Intelligent design has been much in the news lately, and as a reader service today my column will examine this origin-of-life issue from several perspectives: the scientific, the theological and the ridiculous, the last to tweak those few readers who have not evolved sufficiently to have a sense of humor.

According to the theory of evolution, all life forms developed from primitive organisms that, by way of chance mutations and a process of natural selection, were able to rise out of the prehistoric ooze and establish themselves as new species, just like social climbers in our own time.

Thus, a short fin might become over eons a primitive leg that could get the creature out of the swamp, and a rudimentary nose might develop into a big hooter that could lead it to the earliest equivalent of Dunkin’ Donuts.

One could imagine such a simple creature emerging from the primal slime for the first time, standing unsteadily on its vestigial fins and cranking up its elementary vocal chords to declare: “Hi, I’m Bob Flagwaver and I wish to be your congressman.” Insurance salesmen and lawyers soon followed.

Yes, this is a hideous thought, but science is not for wusses. The scientific mind trades in truth, not sentimentality. It looks unblinkingly at the facts.

On the other hand, who wants to do that? It is positively un-American to face uncomfortable truths, especially when a simple alternative exists to scientific inquiry. For many people, it’s more convenient to read the grand poetic story in Genesis as a literal explanation rather than as a powerful allegory.

Of course, this means that dinosaurs had to exist at the same time humans did _ and, unfortunately, those spoilsport scientists point out that no credible evidence exists for that. Lucky for Adam and Eve, I say! It would have been very hard to keep their fig leaves straight while being pursued by dinosaurs. And throwing apple cores at the dinosaurs would have been futile.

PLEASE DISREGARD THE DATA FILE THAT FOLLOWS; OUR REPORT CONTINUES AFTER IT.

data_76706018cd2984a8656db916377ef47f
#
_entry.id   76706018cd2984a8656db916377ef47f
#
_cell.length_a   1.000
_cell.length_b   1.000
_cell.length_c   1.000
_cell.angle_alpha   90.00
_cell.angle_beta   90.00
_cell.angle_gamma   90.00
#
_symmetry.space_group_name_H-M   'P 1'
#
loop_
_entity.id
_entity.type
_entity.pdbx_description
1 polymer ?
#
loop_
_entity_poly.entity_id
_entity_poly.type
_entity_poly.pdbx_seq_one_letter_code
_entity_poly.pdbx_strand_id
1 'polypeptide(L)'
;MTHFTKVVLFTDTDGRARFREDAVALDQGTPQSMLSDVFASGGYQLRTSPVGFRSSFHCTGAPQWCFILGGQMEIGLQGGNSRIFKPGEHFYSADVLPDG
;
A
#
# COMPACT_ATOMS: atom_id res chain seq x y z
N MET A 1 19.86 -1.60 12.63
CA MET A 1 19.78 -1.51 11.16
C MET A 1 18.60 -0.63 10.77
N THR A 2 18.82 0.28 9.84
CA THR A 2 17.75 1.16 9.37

As it was, the Good Book’s explanation of life’s origins was a hard sell to pass off as science, especially in public schools, because plainly it was religion. Creationism, as it was called, had to evolve so that it would be the fittest theory to survive in a secular world. And so it has, according to Nature’s law.

Creationism is now newly emerged as intelligent design. It really should be called intelligent deception, because it is the same old thing but more coy. Don’t mind the man behind the curtain (he’s probably a preacher or a friend of a preacher). The irony is that those who support this supposed theory must actually think the rest of us are descended from monkeys if we can’t figure out what’s going on.

Intelligent design postulates that some things are so complex that we just can’t explain them except in terms of an intelligent designer. I must say I always thought that about algebra. Gosh, I wonder who that Intelligent Designer could be in this theory? Ask the man behind the curtain after school.

Actually, I do believe in an Intelligent Designer. I also believe that the Lord moves in a mysterious way His wonders to perform. The really intelligent view is that evolution is His way of working the business of creation.

Consider those dinosaurs, for example. They roamed Earth for millions of years, then suddenly disappeared. What intelligent designer would have done that? They were magnificent beasts. Are we to believe the Designer suddenly tired of them? Sounds more capricious than intelligent. Such a waste of lizards! This raises a very alarming theological possibility: That there is a Mrs. Almighty. She sees the Designer organizing Earth, stocking it with life and marking the boundaries of the oceans, and then in typical fashion, decides in the blink of the eternal eye that He isn’t doing the job right and the whole furniture of life must be rearranged. I’ve seen it happen myself on a lesser scale.

Faced with this dreadful possibility, I’ll continue believing in evolution, thank you very much, because religion is religion and science is science. And the twain shall never meet? Yes, they must meet, but in our hearts, not the science class.

(Reg Henry is a columnist for the Pittsburgh Post-Gazette. E-mail rhenry(at)